Readers, please enjoy this guest blog post by Jack Adam Weber, author of the new Climate Cure.

Jack Adam Weber
Each of us has a personal and a community life, and trying to balance the two can be challenging. We have aches and hurts that have little to do with global and collective trauma/crisis. Larger events have little to do with our personal lives.

Or so it seems.

Our personal lives and global crises intersect inside us. In Climate Cure I write, “Personal crisis and climate crisis intersect in our hearts.”

We can’t devote all our attention to worldly events, nor can we devote it all to our personal lives (though some try). The goal of inner work is to free us up for outer work, for helping the world. Otherwise it’s merely a personal indulgence project.

At first inner work might seem self-indulgent, but the fact is that for many (not all) burdened by pain and trauma, it’s all they can do to take care of themselves, and much of their time, energy and finances are spent on anxiety, depression, and paralyzing, unreckoned grief.

While healing trauma is damn hard, it is also a gift, a privilege, and an honor. For myself, it bonds me to the world, to the less privileged, via the very compassion that emotional work engenders. Grief work, which I dive into extensively in Climate Cure, is especially poignant in making our hearts as wide as the world. As Mother Teresa says, “May God break my heart so completely the whole world falls in.”

Most of us, most of the time, can’t be effective when riddled with unreckoned, overwhelming pain. Healing through the pain frees us up to be able to care enough to get more involved in tending the world. This care has been forged in me by being humbled enough to experience it wholeheartedly, openly, and bearing it. It’s to become compassion rather than merely mustering it as an effect.

I wish it were so that we could all make the sacrifices to reduce our consumerism, rebel boldly against the psychopathy of our culture, get out in the streets, and devote more of our free time at activism. Unfortunately, this isn’t the case. Often, I think it’s because we need so much to fulfill a high level of fun and enjoyment. Freeing our hearts and sharpening our minds are what I propose to be a way forward, out of the double bind of repressing pain, creating more of it, and being a slave to consuming too much entertainment.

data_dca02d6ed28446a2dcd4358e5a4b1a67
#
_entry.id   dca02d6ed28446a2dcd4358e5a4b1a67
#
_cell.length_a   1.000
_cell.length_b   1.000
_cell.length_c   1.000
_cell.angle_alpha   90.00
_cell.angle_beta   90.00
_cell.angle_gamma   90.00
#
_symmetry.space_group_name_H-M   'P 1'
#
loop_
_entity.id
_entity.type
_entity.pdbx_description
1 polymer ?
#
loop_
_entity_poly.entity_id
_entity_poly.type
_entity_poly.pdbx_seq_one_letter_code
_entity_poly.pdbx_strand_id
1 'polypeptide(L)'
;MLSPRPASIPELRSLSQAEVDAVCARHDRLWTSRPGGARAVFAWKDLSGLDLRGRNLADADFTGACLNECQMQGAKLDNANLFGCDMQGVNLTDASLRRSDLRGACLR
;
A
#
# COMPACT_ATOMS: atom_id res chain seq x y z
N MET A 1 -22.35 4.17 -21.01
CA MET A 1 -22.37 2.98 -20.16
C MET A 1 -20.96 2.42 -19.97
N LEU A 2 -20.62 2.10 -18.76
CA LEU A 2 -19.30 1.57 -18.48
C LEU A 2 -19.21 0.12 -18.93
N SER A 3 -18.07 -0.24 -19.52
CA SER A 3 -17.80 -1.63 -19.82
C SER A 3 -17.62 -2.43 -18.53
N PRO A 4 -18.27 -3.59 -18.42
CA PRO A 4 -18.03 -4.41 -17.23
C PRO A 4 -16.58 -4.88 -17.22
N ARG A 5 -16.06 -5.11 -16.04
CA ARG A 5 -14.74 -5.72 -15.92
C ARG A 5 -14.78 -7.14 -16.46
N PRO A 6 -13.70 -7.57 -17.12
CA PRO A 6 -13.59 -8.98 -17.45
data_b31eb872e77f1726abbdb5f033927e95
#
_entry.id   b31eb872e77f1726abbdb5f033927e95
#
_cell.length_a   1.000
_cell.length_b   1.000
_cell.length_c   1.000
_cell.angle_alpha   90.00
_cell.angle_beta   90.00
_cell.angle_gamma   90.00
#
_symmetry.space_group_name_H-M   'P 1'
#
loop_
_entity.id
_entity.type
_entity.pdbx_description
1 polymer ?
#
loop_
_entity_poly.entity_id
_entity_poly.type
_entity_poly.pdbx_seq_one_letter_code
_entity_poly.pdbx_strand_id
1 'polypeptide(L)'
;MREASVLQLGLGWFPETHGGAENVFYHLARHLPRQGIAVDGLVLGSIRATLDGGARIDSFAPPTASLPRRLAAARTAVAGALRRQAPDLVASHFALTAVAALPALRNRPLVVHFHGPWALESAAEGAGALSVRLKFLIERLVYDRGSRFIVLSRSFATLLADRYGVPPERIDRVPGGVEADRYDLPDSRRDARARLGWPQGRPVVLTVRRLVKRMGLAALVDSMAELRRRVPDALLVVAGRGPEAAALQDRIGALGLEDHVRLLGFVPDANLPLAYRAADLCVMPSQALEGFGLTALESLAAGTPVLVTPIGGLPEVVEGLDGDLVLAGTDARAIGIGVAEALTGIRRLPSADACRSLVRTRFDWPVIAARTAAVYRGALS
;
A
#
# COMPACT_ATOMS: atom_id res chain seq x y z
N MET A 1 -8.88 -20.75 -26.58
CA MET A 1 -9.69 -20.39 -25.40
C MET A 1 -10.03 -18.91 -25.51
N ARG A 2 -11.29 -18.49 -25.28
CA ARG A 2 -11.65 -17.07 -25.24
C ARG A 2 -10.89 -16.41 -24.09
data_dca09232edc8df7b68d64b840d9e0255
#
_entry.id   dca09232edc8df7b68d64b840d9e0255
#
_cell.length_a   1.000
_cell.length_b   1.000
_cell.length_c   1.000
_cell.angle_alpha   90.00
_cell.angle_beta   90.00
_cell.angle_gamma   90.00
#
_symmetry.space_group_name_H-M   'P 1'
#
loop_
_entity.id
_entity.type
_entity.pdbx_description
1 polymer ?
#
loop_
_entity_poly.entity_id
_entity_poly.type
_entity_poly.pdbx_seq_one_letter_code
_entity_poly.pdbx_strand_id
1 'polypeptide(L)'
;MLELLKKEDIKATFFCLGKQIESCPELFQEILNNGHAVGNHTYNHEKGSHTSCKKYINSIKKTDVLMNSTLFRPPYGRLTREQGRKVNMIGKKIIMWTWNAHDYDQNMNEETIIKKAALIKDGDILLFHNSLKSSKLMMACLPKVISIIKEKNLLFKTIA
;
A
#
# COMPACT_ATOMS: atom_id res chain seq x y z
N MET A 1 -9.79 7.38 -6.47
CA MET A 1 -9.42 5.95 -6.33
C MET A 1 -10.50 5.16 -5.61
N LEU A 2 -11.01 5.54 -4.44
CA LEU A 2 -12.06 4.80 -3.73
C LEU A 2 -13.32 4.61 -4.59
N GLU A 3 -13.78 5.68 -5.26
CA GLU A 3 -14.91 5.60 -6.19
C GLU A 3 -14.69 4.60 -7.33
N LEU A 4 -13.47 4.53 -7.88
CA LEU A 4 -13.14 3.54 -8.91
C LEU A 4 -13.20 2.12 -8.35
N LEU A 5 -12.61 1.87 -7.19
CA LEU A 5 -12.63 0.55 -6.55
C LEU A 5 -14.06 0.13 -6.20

Back to the two worlds: personal-collective and inner-outer:

The dynamics between inner and outer—which I share in the book in great depth and detail and in a way to guide you through these dynamics in unique ways—goes unseen and under the radar of popular culture.

For example, consider how grief work “schools us in doing without.” Anyone who has gone through the desert of grief and emerged knows that the pure expression and embodiment of that pain eventually liberates more love from us. This love is sustainable fulfillment, as opposed to the lumping on of things (consumerism) that staves off (deny) backlogged grief and creates more pollution. I call this the “inner path to sustainability,” and it hinges on intellectual and emotional honesty.

But before we feel the love, we must accept waiting, being with pain and finding some peace in that desert. It is that peace we find that also functions as a detox from unsustainable outward fulfillment. It frees us up for what matters to a heart able to accept and rejoice in simple pleasures. This inner richness translates to outer life, to being fulfilled with less stuff, leading to less consumerism and outward distraction, busyness, and craving for entertainment…which reduces our consumption and therefore climate change.